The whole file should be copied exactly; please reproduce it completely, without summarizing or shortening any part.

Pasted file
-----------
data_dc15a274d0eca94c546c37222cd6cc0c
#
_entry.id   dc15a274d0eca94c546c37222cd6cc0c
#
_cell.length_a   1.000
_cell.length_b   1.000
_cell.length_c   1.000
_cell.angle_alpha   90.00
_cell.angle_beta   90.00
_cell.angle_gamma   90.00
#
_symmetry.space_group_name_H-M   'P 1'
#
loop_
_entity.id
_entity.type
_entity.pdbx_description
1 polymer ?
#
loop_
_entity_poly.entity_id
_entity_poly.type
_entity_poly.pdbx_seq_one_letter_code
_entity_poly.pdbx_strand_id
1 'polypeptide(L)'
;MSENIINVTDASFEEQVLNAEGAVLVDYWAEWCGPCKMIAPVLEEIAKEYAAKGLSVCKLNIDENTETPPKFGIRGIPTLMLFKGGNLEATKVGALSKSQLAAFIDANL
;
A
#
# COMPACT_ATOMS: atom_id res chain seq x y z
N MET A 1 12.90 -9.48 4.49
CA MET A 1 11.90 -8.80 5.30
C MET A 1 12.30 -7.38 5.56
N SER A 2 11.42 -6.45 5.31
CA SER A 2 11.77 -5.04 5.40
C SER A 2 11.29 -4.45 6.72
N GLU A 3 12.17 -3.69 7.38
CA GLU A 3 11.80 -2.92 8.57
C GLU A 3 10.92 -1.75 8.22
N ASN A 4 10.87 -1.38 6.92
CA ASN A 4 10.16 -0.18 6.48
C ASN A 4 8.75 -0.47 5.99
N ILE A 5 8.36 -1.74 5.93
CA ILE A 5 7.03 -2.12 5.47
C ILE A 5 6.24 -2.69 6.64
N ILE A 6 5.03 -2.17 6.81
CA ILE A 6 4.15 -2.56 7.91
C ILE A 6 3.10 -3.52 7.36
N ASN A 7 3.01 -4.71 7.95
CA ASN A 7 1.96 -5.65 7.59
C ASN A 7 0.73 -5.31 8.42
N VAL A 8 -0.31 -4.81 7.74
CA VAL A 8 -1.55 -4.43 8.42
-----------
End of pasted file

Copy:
data_dc15a274d0eca94c546c37222cd6cc0c
#
_entry.id   dc15a274d0eca94c546c37222cd6cc0c
#
_cell.length_a   1.000
_cell.length_b   1.000
_cell.length_c   1.000
_cell.angle_alpha   90.00
_cell.angle_beta   90.00
_cell.angle_gamma   90.00
#
_symmetry.space_group_name_H-M   'P 1'
#
loop_
_entity.id
_entity.type
_entity.pdbx_description
1 polymer ?
#
loop_
_entity_poly.entity_id
_entity_poly.type
_entity_poly.pdbx_seq_one_letter_code
_entity_poly.pdbx_strand_id
1 'polypeptide(L)'
;MSENIINVTDASFEEQVLNAEGAVLVDYWAEWCGPCKMIAPVLEEIAKEYAAKGLSVCKLNIDENTETPPKFGIRGIPTLMLFKGGNLEATKVGALSKSQLAAFIDANL
;
A
#
# COMPACT_ATOMS: atom_id res chain seq x y z
N MET A 1 12.90 -9.48 4.49
CA MET A 1 11.90 -8.80 5.30
C MET A 1 12.30 -7.38 5.56
N SER A 2 11.42 -6.45 5.31
CA SER A 2 11.77 -5.04 5.40
C SER A 2 11.29 -4.45 6.72
N GLU A 3 12.17 -3.69 7.38
CA GLU A 3 11.80 -2.92 8.57
C GLU A 3 10.92 -1.75 8.22
N ASN A 4 10.87 -1.38 6.92
CA ASN A 4 10.16 -0.18 6.48
C ASN A 4 8.75 -0.47 5.99
N ILE A 5 8.36 -1.74 5.93
CA ILE A 5 7.03 -2.12 5.47
C ILE A 5 6.24 -2.69 6.64
N ILE A 6 5.03 -2.17 6.81
CA ILE A 6 4.15 -2.56 7.91
C ILE A 6 3.10 -3.52 7.36
N ASN A 7 3.01 -4.71 7.95
CA ASN A 7 1.96 -5.65 7.59
C ASN A 7 0.73 -5.31 8.42
N VAL A 8 -0.31 -4.81 7.74
CA VAL A 8 -1.55 -4.43 8.42